Date matching using VLOOKUP

February 27, 2006 at 13:39:56
Specs: Win XP SP2, Intel P4 3.0/1 GB

I'm trying to write a VLOOKUP formula =VLOOKUP(B15,D2:Q12,2,FALSE) where B15 is a date (eg =DATE(2006,2,17)) and it is meant to look for that date in the first row of the array. I'm constantly getting #N/A. Cany anyone help?


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February 27, 2006 at 16:37:06
Your value in B15 is a formula instead of a value.

Try entering your dates column with simply the data as 2006,2,17 and then your VLOOKUP will find it as a text string.

Otherwise, I am using Excel 97 and find your date format as not a vaild format for a date. It correctly sees it as a text string. (Perhaps in later versions of Excel your format is a valid date format?)

If you use a date format such as 2/17/2006 and use that as the lookup value then the function will convert your dates into numeric values and find it by the same value. eg 2006,2,17 as 2/17/2006 converts to 38765.


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February 27, 2006 at 22:40:41
Thanks Bryan.

The reason I was using =DATE was I had originally used the text string of 2/17/2006 to lookup up the array and match 2/17/2006 but that didn't work either. Still returns #N/A. Any other ideas?


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February 28, 2006 at 03:49:28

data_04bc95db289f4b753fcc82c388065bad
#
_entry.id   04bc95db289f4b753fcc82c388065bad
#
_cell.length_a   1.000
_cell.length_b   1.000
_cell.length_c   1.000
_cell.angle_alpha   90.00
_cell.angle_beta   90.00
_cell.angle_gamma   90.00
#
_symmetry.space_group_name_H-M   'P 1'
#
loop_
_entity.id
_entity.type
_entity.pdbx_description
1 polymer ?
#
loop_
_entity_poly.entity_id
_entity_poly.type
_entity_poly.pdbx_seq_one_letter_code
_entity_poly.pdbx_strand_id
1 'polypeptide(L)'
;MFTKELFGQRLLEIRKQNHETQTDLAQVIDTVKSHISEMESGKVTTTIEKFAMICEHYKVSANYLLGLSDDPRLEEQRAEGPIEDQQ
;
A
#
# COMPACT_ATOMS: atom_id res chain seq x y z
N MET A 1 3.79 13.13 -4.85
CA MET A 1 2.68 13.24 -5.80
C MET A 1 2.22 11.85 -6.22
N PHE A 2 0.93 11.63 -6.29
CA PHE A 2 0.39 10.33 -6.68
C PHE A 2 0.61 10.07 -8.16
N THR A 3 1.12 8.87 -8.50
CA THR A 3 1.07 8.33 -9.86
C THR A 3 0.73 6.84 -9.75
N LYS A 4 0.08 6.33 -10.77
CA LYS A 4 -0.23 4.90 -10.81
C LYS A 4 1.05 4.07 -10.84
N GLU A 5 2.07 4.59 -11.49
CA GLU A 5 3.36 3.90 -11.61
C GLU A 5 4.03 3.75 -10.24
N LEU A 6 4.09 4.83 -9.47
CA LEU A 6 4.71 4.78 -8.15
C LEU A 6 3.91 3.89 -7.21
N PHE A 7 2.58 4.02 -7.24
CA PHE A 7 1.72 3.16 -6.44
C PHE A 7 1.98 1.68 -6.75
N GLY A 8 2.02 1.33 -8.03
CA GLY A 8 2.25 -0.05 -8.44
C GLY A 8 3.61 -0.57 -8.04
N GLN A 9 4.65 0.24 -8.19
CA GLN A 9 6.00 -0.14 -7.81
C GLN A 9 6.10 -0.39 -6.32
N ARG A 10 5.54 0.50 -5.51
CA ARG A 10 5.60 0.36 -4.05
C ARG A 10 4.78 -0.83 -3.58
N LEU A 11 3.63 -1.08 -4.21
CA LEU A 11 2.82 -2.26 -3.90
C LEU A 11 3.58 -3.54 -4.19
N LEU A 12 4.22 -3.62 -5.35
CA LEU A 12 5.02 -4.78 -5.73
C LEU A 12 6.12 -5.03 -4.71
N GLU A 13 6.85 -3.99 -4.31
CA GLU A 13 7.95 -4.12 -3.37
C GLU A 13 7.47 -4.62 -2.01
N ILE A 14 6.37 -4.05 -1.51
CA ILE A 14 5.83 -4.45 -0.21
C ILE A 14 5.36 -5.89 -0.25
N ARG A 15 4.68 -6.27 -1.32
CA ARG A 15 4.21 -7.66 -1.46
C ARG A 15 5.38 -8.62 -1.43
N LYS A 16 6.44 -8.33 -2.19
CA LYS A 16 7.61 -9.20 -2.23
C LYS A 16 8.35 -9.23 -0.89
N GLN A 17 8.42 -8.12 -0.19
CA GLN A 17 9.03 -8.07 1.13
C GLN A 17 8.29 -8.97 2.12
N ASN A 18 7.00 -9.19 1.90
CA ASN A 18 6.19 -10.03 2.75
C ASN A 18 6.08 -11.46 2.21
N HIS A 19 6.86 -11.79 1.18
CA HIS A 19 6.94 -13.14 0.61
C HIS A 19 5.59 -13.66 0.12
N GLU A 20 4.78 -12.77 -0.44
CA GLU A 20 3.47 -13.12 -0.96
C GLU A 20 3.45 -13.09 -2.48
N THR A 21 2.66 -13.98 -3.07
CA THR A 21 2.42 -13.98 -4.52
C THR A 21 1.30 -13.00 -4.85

If you do not apply any specific format to the cells or column then by default, when you enter a date, Excel will read it as a date. It uses General format.
eg. If I enter "2/17/06" and hit enter it will change to 2/17/2006 because that is how I have Windows set up to display dates.
But it is a date.
Don't enter an equal (=) symbol, just type in the date.

Otherwise, any way that I tried, my VLOOKUP finds what I am looking for on the spreadsheet I made just for the testing of your query.

You column containing the dates are in column D, correct?


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February 28, 2006 at 16:51:46
Thanks Bryan. Seeing as forcing it to General and starting again fixed it. Must have been something a bit screwy with the formatting on the field.

Cheers for the idea. One I should have thought of myself :) Sometimes you always look for the harder problem first.


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